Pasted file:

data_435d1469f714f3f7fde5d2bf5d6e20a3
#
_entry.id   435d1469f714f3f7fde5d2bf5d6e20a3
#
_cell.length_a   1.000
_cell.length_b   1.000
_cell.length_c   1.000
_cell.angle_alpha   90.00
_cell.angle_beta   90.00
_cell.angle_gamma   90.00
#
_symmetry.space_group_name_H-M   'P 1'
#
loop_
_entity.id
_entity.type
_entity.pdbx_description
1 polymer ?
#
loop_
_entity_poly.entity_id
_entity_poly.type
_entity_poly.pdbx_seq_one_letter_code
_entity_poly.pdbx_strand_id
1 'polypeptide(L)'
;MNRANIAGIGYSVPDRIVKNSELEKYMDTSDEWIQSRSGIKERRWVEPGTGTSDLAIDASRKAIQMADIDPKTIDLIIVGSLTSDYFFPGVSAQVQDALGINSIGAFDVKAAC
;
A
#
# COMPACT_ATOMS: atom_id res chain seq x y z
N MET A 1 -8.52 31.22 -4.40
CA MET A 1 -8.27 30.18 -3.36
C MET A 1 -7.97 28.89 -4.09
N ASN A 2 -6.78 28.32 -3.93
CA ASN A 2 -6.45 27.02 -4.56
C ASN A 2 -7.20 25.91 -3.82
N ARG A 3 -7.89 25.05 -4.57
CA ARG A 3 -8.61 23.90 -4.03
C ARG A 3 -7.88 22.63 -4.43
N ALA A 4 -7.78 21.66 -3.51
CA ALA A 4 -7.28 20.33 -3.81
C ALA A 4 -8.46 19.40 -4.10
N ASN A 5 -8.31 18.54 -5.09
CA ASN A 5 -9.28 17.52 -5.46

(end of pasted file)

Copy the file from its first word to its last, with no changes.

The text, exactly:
data_435d1469f714f3f7fde5d2bf5d6e20a3
#
_entry.id   435d1469f714f3f7fde5d2bf5d6e20a3
#
_cell.length_a   1.000
_cell.length_b   1.000
_cell.length_c   1.000
_cell.angle_alpha   90.00
_cell.angle_beta   90.00
_cell.angle_gamma   90.00
#
_symmetry.space_group_name_H-M   'P 1'
#
loop_
_entity.id
_entity.type
_entity.pdbx_description
1 polymer ?
#
loop_
_entity_poly.entity_id
_entity_poly.type
_entity_poly.pdbx_seq_one_letter_code
_entity_poly.pdbx_strand_id
1 'polypeptide(L)'
;MNRANIAGIGYSVPDRIVKNSELEKYMDTSDEWIQSRSGIKERRWVEPGTGTSDLAIDASRKAIQMADIDPKTIDLIIVGSLTSDYFFPGVSAQVQDALGINSIGAFDVKAAC
;
A
#
# COMPACT_ATOMS: atom_id res chain seq x y z
N MET A 1 -8.52 31.22 -4.40
CA MET A 1 -8.27 30.18 -3.36
C MET A 1 -7.97 28.89 -4.09
N ASN A 2 -6.78 28.32 -3.93
CA ASN A 2 -6.45 27.02 -4.56
C ASN A 2 -7.20 25.91 -3.82
N ARG A 3 -7.89 25.05 -4.57
CA ARG A 3 -8.61 23.90 -4.03
C ARG A 3 -7.88 22.63 -4.43
N ALA A 4 -7.78 21.66 -3.51
CA ALA A 4 -7.28 20.33 -3.81
C ALA A 4 -8.46 19.40 -4.10
N ASN A 5 -8.31 18.54 -5.09
CA ASN A 5 -9.28 17.52 -5.46